Avoid Depression

3 Steps to Help Avoid Depression

Depression drains our energy and gathers momentum with repetitive thoughts, indecisiveness, and a gloomy outlook. The symptoms of depression are well known: too much or too little sleep, weight loss or gain, lack of motivation, fatigue, and little or no sex drive. With depression, the lack of energy often makes it difficult to shake it off and make effective changes. But some people have found a way to beat it. What’s their secret?

The real problem with the depression trap isn’t about getting out—it’s staying out. People take medicine—and then stop. They exercise for a while—then give it up. They go to therapy—then take a break. People try many things to feel better and then slide back into the trap. If this has happened to you, you’re not alone.

It is estimated 80% of people with a depression relapse — those who don’t have learned to handle their repetitive negative thoughts.

Research has shown that there are some direct ways to challenge these thought patterns and turn despair around. The 20% who don’t fall back into it have learned to master shutting down or turning around their negative thoughts. Your thoughts are like the front wheels of a car. If they are turned to the left, that’s the direction it goes. Those kept out of the depression trap have grabbed hold of the steering wheel and pointed it in the other direction.

Sometimes these thought patterns are automatic and happening just under the radar, and sometimes they are more noticeable and intrusive. If they are automatic negative thoughts (sometimes called ANTs), then you want to catch yourself thinking. If they are more invasive, you’ll want to question them right away. By noticing thought patterns, you become more aware that the repetition is generated internally rather than by an event on the outside.

These thoughts typically fall into categories that cause you to blame yourself systematically or others, see everything as negative or catastrophic, jump to conclusions without enough evidence, or believe you know what others are thinking about you. The key to catching yourself thinking is to notice the repetition. A one-off negative thought isn’t much of a concern—but a hundred of them are. Once you are aware, you have a repetitive negative view the goal is always the same: Challenge it as soon as you can.

In noticing repetitive thoughts, you’ve accomplished the first step in self-regulation and true change. You’ve grabbed hold of the wheel. If you can observe the repetitive pattern, it means the thoughts are something you experience—not who you are. This is important because getting some distance from these thoughts is essential. It gives them less power over you and sets the stage for challenging them. Once you’ve grabbed the wheel, you have the power to turn it in the direction you want to go.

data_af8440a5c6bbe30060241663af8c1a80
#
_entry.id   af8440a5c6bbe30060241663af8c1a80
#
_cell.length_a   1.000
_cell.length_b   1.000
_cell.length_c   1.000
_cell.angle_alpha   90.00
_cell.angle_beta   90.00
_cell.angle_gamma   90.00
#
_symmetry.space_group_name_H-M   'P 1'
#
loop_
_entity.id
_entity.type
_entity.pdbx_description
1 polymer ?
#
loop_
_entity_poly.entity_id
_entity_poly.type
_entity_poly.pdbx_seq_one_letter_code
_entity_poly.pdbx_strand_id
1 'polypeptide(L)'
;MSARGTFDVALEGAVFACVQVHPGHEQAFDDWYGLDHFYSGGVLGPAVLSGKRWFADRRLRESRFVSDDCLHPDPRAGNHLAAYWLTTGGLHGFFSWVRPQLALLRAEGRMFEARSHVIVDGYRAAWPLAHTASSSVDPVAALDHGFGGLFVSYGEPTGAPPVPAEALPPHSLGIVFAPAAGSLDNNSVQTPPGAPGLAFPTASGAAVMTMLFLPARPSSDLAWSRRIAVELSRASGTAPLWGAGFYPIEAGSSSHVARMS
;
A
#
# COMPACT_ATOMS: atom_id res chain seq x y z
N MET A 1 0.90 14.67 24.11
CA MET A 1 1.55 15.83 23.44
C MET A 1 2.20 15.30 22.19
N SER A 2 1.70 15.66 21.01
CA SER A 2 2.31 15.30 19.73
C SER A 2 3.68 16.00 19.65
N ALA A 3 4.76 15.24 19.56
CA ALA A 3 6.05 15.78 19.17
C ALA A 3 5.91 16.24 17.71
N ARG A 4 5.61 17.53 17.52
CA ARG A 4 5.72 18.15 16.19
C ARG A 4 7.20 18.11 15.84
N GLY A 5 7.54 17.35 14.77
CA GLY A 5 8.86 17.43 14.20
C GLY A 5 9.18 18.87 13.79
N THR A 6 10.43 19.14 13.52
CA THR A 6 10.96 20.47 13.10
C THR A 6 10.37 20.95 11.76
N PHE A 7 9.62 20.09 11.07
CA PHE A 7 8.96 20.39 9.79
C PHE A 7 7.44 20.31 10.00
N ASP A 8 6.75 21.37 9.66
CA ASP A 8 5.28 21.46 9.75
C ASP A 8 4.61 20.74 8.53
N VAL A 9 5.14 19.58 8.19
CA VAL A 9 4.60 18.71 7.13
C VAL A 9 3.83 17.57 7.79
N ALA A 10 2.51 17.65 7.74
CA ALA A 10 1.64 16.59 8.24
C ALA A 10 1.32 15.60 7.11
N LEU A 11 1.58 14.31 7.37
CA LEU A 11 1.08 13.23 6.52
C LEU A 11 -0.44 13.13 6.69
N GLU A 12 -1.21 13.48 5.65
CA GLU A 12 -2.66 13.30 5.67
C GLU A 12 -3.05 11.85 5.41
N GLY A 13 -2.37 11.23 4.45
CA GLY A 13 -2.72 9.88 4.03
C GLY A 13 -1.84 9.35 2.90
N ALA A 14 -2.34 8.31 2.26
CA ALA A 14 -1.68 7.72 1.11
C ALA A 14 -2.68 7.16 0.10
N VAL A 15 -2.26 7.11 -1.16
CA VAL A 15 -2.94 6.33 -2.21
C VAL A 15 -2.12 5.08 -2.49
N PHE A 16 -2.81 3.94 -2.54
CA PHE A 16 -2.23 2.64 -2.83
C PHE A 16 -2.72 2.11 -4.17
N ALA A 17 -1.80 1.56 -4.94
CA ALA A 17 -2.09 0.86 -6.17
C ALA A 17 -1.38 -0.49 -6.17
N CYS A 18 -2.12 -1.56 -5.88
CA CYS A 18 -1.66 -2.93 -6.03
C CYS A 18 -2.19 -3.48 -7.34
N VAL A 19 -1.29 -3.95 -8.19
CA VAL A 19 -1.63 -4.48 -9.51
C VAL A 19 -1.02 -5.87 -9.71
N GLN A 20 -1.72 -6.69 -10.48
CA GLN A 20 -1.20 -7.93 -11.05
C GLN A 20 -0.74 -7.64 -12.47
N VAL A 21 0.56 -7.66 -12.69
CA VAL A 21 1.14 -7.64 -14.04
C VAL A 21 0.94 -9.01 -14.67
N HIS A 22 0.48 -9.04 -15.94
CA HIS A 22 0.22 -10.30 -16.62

Let’s say you often catch yourself thinking: “I’m not good enough.” Once you notice this is a pattern, ask yourself a question: “Am I really not good enough?” This does several things. At the very least, it slows down your thoughts by testing them, and, more importantly, it opens the door to the third step—to provide evidence to the contrary.

You doubt the negative thoughts may not be entirely accurate. “Am I really not good enough?” might initiate thoughts about real examples that show competence, perseverance, and your willingness to learn. This kind of evidence challenge lets you soften these repetitive thoughts. “I’m not good enough,” becomes: “I’m not good enough—yet.” The old repetitive thought leads back to a depression. The new thought leads to hope. In a nutshell…

3 Steps to Help Avoid Depression

  1. Catch yourself thinking.
  2. Question these thoughts.
  3. Provide evidence to the contrary.

Don’t expect all of your negative thinking and depression to evaporate overnight. But…

You’ll make progress if you regularly challenge your repetitive thoughts.

Most of all don’t get discouraged by telling yourself you don’t have the skill. Instead, just remind yourself that you haven’t mastered the technique—yet.

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Article Author

Dr. Dan Tomasulo

Dr. Dan Tomasulo

Dr. Dan Tomasulo is a core faculty member for the Spirituality Mind Body Institute (SMBI), Teachers College, Columbia University. Honored by Sharecare as one of the top ten online influencers on the issue of depression he authors the daily column, Ask the Therapist, for PsychCentral.com, and developed the Dare to be Happy experiential workshops for Kripalu. His next book, Learned Hopefulness, will be published in 2020. For more information please visit his website below.
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